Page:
Four films linked by a really depressing theme!
Scum: Our institution: a 1970s Borstal (juvenile prison). Does exactly what it says on the tin, not quite two hours of violence and contempt. The use of rules as abuse, creating impossible demands (guard throws a prisoner back into his cell, spilling the guy’s mug of soup, then snaps: “Dirty cell, you’re on report”); use of prisoners’ self-created hierarchies to divide and conquer. The scenes where suicidal prisoners are mocked and beaten are… not exactly unrealistic. As a movie I don’t know what this does, or that you need to watch it. Its outrage is palpable, I’ll say that.
Urban Ghost Story: Our institution: a Scottish high-rise housing project. Fourteen= (maybe fifteen-?) year-old Lizzie (fierce-faced Heather Ann Foster) has survived an alcohol- and Ecstasy-fueled car crash that killed her best friend. Now strange noises are heard in the walls of her family’s apartment, and the furniture moves by itself….
This movie is a great illustration of my upcoming Doxacon talk (it’s a Christian sf/fantasy convention here in DC in August, YOU SHOULD COME) about how often horror movies explore the failure of authority. Lizzie’s mom can’t find anyone to believe her except a local tabloid reporter–and he’s only pretending. Here, the quest for a valid epistemological authority also becomes the quest for dignity, as Lizzie’s mom battles her way through a friendless world that views her as a shiftless liar who probably abuses her kids. Science and seances are both deployed to try to understand what’s going on, but Lizzie turns to religion, poring over illustrations of the Devil being cast out of Heaven.
Ghost stories are often stories about justice, & often about mercy–our two longings, neither of which usually gets fulfilled in this life. Urban Ghost Story has some truly powerful images here, and its climax is genuinely moving.
Some problems: The OD plotline is a bit standard-issue, though I realize not unrealistic. (In general the pileup of misery is really recognizable–I was reminded of one of my clients at the pregnancy center, who also found herself in a situation where a landlord’s neglect cascaded into threats to take away her children. You might pray for her btw.) The bigger problem is the denouement, which is ridiculously rushed. That’s the only real flaw in an otherwise very fine film.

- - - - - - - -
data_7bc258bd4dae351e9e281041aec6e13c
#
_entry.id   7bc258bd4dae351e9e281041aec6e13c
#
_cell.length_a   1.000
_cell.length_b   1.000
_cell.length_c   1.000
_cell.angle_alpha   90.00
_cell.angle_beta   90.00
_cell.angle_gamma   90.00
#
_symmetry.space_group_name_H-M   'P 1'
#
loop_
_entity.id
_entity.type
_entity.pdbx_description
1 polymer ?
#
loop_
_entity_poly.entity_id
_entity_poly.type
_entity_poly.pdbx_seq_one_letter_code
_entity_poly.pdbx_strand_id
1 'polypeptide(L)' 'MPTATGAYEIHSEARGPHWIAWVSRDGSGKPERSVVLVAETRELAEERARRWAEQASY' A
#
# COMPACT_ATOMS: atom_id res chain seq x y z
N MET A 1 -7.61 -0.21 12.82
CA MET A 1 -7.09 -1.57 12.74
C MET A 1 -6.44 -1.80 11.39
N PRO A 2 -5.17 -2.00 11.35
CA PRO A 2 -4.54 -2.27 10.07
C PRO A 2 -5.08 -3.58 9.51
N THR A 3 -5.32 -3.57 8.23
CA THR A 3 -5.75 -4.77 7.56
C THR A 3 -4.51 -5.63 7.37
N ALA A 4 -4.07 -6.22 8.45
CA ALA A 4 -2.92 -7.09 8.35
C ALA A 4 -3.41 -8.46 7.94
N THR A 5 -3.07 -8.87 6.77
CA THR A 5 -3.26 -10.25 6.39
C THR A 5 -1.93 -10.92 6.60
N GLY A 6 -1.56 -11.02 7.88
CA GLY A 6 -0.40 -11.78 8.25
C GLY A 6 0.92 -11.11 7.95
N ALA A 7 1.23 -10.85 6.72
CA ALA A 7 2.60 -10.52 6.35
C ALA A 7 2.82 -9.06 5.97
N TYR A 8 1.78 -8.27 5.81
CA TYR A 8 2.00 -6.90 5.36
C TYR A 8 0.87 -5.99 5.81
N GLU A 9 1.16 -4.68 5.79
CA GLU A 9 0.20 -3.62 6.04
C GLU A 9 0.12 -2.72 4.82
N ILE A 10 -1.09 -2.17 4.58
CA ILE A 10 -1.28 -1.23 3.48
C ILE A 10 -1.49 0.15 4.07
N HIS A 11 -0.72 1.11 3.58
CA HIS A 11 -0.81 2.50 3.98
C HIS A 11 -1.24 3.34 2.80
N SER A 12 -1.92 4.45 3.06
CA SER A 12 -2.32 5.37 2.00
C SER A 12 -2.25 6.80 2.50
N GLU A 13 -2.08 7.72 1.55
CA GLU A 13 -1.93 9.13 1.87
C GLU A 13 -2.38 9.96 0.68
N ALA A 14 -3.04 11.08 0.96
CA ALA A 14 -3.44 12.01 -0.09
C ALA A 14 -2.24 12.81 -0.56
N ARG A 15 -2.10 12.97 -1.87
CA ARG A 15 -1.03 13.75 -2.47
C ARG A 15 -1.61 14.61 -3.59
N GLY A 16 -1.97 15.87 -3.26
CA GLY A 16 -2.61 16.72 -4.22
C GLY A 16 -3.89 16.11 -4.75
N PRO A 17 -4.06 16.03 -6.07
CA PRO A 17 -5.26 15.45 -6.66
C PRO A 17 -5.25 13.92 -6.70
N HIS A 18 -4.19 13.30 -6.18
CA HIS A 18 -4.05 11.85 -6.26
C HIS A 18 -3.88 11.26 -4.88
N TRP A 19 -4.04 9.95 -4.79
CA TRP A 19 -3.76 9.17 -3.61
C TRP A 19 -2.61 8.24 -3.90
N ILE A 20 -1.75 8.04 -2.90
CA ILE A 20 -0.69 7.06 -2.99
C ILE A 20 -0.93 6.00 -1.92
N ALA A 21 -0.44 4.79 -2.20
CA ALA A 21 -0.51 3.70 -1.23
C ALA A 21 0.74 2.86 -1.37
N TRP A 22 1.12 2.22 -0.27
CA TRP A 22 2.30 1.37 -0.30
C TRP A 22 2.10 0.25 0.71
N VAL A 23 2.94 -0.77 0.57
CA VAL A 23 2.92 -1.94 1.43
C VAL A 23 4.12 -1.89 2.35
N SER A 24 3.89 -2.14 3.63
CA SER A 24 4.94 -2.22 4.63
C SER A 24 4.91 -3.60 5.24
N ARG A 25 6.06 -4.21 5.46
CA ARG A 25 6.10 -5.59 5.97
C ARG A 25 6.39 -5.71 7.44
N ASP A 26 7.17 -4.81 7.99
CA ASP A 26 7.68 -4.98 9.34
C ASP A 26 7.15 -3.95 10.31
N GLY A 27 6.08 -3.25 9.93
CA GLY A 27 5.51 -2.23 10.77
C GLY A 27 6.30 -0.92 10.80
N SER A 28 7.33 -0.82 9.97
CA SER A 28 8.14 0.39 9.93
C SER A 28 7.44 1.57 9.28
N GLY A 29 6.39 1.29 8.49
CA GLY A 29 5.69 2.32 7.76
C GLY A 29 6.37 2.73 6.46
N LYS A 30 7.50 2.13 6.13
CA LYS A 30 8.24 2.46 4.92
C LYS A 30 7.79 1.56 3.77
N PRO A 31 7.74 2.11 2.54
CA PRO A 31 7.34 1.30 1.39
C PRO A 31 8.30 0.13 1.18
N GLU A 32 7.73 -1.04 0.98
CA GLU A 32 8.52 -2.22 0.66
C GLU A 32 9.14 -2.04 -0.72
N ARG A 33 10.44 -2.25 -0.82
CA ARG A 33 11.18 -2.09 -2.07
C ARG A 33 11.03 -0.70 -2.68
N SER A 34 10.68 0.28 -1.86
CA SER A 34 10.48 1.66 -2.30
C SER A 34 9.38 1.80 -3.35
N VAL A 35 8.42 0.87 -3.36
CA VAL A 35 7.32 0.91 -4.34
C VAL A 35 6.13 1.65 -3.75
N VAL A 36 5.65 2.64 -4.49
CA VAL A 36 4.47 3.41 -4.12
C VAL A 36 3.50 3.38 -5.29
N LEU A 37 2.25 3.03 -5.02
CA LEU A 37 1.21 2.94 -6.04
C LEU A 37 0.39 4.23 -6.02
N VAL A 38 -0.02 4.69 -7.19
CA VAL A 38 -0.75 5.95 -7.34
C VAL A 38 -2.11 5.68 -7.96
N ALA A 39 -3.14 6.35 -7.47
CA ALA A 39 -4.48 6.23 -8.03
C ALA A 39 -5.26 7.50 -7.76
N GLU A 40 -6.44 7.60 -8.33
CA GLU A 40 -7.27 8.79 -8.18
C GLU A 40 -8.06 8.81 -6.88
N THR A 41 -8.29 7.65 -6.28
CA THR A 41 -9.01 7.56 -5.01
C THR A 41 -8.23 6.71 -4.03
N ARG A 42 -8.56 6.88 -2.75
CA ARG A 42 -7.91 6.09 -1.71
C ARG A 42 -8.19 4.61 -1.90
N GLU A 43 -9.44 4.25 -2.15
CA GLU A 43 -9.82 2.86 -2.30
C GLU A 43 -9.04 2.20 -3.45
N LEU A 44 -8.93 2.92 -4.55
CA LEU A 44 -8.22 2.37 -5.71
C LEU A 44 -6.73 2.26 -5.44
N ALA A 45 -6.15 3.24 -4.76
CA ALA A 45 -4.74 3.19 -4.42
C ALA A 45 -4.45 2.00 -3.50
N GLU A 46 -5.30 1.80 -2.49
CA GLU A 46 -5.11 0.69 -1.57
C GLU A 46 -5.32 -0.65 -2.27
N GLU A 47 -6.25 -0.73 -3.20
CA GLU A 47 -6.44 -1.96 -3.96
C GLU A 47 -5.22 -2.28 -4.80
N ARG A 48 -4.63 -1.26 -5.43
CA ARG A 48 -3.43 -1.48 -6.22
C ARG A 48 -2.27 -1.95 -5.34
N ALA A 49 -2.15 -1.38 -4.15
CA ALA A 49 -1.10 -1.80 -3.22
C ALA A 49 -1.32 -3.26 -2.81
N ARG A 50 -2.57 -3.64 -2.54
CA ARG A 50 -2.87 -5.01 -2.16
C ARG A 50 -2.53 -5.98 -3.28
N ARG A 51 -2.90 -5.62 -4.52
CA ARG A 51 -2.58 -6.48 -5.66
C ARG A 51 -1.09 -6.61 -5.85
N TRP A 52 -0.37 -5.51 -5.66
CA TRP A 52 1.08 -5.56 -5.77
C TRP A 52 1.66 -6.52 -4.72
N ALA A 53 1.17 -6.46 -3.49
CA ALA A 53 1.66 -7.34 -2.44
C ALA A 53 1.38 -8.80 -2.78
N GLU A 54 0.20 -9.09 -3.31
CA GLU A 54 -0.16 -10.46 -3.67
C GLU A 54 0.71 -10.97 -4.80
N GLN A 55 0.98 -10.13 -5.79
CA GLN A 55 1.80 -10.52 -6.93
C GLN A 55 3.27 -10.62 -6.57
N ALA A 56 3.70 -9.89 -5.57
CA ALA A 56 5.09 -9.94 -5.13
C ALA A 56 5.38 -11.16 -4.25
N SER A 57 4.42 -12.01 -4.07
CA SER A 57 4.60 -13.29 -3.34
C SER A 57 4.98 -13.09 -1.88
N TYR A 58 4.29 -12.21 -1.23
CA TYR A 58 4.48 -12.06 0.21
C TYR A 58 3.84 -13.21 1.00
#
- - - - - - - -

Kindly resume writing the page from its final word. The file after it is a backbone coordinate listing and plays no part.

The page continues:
The Hospital: Our institution: a New York hospital, but actually the 1970s white male psyche, yikes. Man, this movie is a mess. George C. Scott as a suicidal doctor, Diana Rigg (sporting a mottled, uneven transatlantic accent–in the ’70s! This is the film’s only charming element) as the dewy maiden who seeks to save him. He rapes her–the dialogue calls it that, and the dialogue is right–but it’s the 1970s so of course she’s totally into it.
The other plot is that someone in the hospital is killing doctors and nurses. This is presented as if it’s a satirical critique of the institution–they kill instead of heal, despair is the iatrogenic illness, etc–and I’d be down for that, but the thing is, spoilers I guess, the identity of the murderer means this isn’t what’s actually happening. The hospital is actually full of noble, dutiful white men! Sure they make mistakes sometimes, as do we all, but the real problem comes from outside.